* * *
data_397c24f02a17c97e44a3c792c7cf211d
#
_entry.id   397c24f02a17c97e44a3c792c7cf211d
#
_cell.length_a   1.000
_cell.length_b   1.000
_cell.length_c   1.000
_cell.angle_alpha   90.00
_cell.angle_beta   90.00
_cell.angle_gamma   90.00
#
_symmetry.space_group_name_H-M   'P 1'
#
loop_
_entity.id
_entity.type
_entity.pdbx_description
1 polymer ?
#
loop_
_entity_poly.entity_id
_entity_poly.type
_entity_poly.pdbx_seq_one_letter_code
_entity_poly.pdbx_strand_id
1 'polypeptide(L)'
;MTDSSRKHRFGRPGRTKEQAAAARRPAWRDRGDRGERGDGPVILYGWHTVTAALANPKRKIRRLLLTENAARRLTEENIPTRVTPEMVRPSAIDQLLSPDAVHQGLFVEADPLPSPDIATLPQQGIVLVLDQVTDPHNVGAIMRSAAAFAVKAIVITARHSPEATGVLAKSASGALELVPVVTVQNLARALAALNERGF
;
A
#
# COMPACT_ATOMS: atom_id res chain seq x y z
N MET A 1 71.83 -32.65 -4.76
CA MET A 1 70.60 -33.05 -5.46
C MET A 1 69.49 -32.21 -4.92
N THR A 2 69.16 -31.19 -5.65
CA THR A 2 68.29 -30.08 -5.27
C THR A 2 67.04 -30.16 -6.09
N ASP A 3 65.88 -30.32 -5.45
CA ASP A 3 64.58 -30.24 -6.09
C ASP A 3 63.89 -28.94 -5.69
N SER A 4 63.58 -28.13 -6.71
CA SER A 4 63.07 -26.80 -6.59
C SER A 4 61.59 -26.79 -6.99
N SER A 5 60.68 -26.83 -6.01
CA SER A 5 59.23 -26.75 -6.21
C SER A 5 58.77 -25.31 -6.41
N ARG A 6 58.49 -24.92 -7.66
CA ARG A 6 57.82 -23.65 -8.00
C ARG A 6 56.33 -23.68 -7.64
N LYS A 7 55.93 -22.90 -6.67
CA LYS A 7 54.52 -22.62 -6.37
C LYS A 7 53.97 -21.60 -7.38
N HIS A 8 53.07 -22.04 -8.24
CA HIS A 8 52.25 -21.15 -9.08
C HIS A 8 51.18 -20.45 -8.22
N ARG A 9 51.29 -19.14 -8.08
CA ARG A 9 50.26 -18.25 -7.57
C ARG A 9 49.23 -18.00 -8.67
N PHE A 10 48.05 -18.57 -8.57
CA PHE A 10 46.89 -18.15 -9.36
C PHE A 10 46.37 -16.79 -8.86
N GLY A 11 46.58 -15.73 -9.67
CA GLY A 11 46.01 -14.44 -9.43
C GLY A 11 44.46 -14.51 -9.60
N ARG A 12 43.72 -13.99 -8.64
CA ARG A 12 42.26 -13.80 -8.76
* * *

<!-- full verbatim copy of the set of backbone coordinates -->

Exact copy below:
data_397c24f02a17c97e44a3c792c7cf211d
#
_entry.id   397c24f02a17c97e44a3c792c7cf211d
#
_cell.length_a   1.000
_cell.length_b   1.000
_cell.length_c   1.000
_cell.angle_alpha   90.00
_cell.angle_beta   90.00
_cell.angle_gamma   90.00
#
_symmetry.space_group_name_H-M   'P 1'
#
loop_
_entity.id
_entity.type
_entity.pdbx_description
1 polymer ?
#
loop_
_entity_poly.entity_id
_entity_poly.type
_entity_poly.pdbx_seq_one_letter_code
_entity_poly.pdbx_strand_id
1 'polypeptide(L)'
;MTDSSRKHRFGRPGRTKEQAAAARRPAWRDRGDRGERGDGPVILYGWHTVTAALANPKRKIRRLLLTENAARRLTEENIPTRVTPEMVRPSAIDQLLSPDAVHQGLFVEADPLPSPDIATLPQQGIVLVLDQVTDPHNVGAIMRSAAAFAVKAIVITARHSPEATGVLAKSASGALELVPVVTVQNLARALAALNERGF
;
A
#
# COMPACT_ATOMS: atom_id res chain seq x y z
N MET A 1 71.83 -32.65 -4.76
CA MET A 1 70.60 -33.05 -5.46
C MET A 1 69.49 -32.21 -4.92
N THR A 2 69.16 -31.19 -5.65
CA THR A 2 68.29 -30.08 -5.27
C THR A 2 67.04 -30.16 -6.09
N ASP A 3 65.88 -30.32 -5.45
CA ASP A 3 64.58 -30.24 -6.09
C ASP A 3 63.89 -28.94 -5.69
N SER A 4 63.58 -28.13 -6.71
CA SER A 4 63.07 -26.80 -6.59
C SER A 4 61.59 -26.79 -6.99
N SER A 5 60.68 -26.83 -6.01
CA SER A 5 59.23 -26.75 -6.21
C SER A 5 58.77 -25.31 -6.41
N ARG A 6 58.49 -24.92 -7.66
CA ARG A 6 57.82 -23.65 -8.00
C ARG A 6 56.33 -23.68 -7.64
N LYS A 7 55.93 -22.90 -6.67
CA LYS A 7 54.52 -22.62 -6.37
C LYS A 7 53.97 -21.60 -7.38
N HIS A 8 53.07 -22.04 -8.24
CA HIS A 8 52.25 -21.15 -9.08
C HIS A 8 51.18 -20.45 -8.22
N ARG A 9 51.29 -19.14 -8.08
CA ARG A 9 50.26 -18.25 -7.57
C ARG A 9 49.23 -18.00 -8.67
N PHE A 10 48.05 -18.57 -8.57
CA PHE A 10 46.89 -18.15 -9.36
C PHE A 10 46.37 -16.79 -8.86
N GLY A 11 46.58 -15.73 -9.67
CA GLY A 11 46.01 -14.44 -9.43
C GLY A 11 44.46 -14.51 -9.60
N ARG A 12 43.72 -13.99 -8.64
CA ARG A 12 42.26 -13.80 -8.76